• Have an emergency shopping list – for your business and home. This is something I’ve created off the back of the last six weeks. I now have a standard online shop saved so that I can just check out and get food for myself and my family. You might even have something similar for your business. It’s such a relief knowing it’s there!

What other processes could you add into your business to limit any loss of earnings (and sleep) when you’re in a tight spot? Get creative!

But what if you’re really tired right now?

It’s all well and good talking about building up skills and processes when everything feels good. But if you’re really tired, stressed, anxious or depressed right now, it’s not necessarily the time to work on the bigger picture.

First, let’s practice acceptance. You are where you are. Trying to change it or giving yourself a hard time about it does not help. So please let yourself off the hook. My personal experience is that things actually go better in the long term when you can just sink into where you are and give yourself what you need. Don’t pretend everything’s fine when it isn’t.

Once you’ve let go of your own expectations about how you “should” be feeling – and anyone else’s expectations, for that matter – you can get to the heart of it.

  • What do you need first? Is it sleep? Or food? Or emergency care (physical or mental)? Take action on your highest need first.
  • Give yourself time. Email clients, set an out of office, extend delivery times. Making this decision puts you ahead and will allow you to switch off worry.
  • Call in support. Whether it’s calling a friend, asking a partner to take care of dinner/the kids/the household, outsourcing business tasks, or calling a counsellor, do not attempt to get through everything by yourself.
  • Adjust your to do list. There is nothing so clarifying as an illness or emergency (or pregnancy!) to get to the bottom of what’s most important to you. My radical recommendation is to cut your to do list by at least 50%. See what happens.

I have consistently have calls with clients where their business homework is to get more rest and sleep. Because this nourishes everything else in their business and life.

And a reminder that sometimes sleep is the only thing that can sustain us. Other times, we need downtime when we’re not actually asleep, but resting. Quiet time to ourselves.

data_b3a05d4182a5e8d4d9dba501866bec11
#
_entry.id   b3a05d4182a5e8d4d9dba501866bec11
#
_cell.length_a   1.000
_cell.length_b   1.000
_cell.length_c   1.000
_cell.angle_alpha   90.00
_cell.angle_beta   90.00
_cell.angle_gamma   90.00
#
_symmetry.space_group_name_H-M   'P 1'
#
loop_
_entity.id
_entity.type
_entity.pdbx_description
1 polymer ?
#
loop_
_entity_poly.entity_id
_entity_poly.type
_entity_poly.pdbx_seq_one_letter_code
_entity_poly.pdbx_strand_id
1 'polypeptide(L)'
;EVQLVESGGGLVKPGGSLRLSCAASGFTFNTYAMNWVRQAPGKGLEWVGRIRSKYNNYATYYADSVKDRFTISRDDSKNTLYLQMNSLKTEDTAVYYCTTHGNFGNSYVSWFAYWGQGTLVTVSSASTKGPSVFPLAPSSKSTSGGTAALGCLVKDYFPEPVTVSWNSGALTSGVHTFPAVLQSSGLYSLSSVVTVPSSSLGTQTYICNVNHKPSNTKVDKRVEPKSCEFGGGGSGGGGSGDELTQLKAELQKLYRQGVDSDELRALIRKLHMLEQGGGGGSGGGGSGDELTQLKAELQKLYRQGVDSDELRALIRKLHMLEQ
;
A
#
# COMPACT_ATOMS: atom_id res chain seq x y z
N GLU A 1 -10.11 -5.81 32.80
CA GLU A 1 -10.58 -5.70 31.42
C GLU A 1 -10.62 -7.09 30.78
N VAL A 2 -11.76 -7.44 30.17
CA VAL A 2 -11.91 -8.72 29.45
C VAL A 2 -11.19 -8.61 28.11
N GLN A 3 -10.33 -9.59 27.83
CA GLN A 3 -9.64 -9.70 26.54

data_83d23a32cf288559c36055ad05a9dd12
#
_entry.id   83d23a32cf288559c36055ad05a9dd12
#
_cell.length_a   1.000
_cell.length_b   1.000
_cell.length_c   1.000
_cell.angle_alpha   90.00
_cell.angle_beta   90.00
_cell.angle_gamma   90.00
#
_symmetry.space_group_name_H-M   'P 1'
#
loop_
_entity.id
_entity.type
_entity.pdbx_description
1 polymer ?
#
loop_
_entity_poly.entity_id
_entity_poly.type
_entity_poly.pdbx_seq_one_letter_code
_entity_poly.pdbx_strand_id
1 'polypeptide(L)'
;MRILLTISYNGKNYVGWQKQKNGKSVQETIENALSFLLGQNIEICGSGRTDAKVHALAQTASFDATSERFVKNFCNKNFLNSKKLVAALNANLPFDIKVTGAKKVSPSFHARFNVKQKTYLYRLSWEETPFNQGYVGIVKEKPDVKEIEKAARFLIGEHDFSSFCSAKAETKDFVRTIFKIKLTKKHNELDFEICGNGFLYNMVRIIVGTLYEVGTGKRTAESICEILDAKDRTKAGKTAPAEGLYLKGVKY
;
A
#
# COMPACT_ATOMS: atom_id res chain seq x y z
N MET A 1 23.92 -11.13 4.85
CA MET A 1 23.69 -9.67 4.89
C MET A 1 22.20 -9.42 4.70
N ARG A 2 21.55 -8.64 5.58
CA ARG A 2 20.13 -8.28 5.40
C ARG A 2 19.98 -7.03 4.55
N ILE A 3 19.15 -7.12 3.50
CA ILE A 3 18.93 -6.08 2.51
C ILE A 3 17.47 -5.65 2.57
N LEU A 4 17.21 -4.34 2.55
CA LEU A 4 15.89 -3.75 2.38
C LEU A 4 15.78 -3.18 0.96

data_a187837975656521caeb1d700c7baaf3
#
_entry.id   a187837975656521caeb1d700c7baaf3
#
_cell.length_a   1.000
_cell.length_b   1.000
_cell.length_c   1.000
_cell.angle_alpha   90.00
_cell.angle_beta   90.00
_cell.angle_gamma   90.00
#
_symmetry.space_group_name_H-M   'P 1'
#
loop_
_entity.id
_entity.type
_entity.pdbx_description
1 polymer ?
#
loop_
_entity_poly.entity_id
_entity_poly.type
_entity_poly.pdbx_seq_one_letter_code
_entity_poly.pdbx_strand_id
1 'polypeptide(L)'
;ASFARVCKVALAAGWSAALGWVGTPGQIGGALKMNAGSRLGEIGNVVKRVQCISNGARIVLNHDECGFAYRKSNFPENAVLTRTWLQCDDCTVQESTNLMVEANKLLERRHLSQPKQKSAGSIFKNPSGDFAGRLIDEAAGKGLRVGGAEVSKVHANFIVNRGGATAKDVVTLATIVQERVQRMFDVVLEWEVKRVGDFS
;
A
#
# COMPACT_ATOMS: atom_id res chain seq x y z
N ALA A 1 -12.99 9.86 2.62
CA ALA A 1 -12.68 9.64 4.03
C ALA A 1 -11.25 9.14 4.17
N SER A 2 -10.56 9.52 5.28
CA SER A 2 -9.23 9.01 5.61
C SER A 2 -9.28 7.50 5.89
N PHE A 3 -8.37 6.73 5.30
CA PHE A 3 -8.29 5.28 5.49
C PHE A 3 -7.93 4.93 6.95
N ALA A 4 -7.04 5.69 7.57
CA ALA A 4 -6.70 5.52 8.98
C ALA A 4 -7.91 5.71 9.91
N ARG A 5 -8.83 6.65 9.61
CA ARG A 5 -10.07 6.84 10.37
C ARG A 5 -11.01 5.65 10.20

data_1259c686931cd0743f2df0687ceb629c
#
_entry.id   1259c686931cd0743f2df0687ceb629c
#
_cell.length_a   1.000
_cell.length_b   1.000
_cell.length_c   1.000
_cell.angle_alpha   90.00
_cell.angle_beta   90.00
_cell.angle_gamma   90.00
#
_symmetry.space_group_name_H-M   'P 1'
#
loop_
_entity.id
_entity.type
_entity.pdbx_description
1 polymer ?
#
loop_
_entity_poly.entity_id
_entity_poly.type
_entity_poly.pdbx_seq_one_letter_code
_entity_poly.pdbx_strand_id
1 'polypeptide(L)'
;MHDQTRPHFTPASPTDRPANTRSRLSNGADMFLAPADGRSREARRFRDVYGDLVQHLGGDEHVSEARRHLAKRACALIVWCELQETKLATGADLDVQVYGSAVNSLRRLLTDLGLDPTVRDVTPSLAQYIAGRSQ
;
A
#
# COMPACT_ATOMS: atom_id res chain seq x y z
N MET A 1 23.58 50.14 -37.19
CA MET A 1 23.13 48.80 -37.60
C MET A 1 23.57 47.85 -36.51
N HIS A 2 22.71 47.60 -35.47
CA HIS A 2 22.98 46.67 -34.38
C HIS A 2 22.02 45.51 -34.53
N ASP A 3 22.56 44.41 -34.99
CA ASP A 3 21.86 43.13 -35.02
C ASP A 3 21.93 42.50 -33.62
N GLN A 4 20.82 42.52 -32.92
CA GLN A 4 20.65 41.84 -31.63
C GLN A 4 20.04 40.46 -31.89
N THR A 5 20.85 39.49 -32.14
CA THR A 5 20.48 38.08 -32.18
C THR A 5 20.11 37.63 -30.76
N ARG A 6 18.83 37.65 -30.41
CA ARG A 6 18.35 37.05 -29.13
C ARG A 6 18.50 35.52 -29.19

If everything’s way over your head in the short term, plan some good stuff further ahead: book a day off and protect it, or book some business support (like coaching or a day retreat) so that you can build long-term success.

I get it.

If you’re really tired, I get it. I know it. If you’re struggling right now, you’re not alone.

I hope that sharing some of these ideas and supports helps you, whether you’re deep in it or able to working on cultivating adaptability and processes that will help later.

I’d love to hear your questions, ideas and experiences, so please do get in touch if you’d like to share!

What does soul have to do with business?

I was having a conversation with a friend-colleague-retreat guest late last year and she asked, tentatively, “Isn’t your work kind of spiritual?”

I paused awkwardly, unsure whether an enthusiastic “Yes!” was going to put her off or draw her in. It turns out it was the latter, and since then I’ve been more determined to say it the way I’d say it in a cosy retreat space… (Because retreats are truly my best work.)

Here it goes…

Your soul (or deeper wisdom or inner mentor or best self) is the part of you that isn’t worried, isn’t caught in the day-to-day doing. Your soul is the part of you that cannot fail, that knows you are worthy and deserving if health, happiness and peace.

This part of you is wise, open, and totally original. It is the BEST place from which to make business decisions.

It doesn’t worry about comparison or looking goofy.

It doesn’t get distracted by other people’s priorities or “shoulds”.

It doesn’t believe that everything’s already been done, and there’s no point.

It simply leans quietly towards the best next thing for you.

When we align our everyday actions with the wisdom of the soul (or whatever you’d prefer to , we create authenticity, we feel REALLY good, and we’re exactly where we’re meant to be.

What does soul have to do with business? It’s the secret link to success on your own terms.

How to get more in touch with your soul, inner wisdom, or deeper truth

There are lots of ways you can sink into your inner wisdom. I’m a big fan of taking time out, on a regular basis, so that you can quieten your monkey mind and keep things centred on you. (I even made this free video series to help you learn more.)

I recommend connecting with people, practices and books that are meaningful to you, the things that make you feel wise. Big Magic by Elizabeth Gilbert is great. So is going for walks in nature.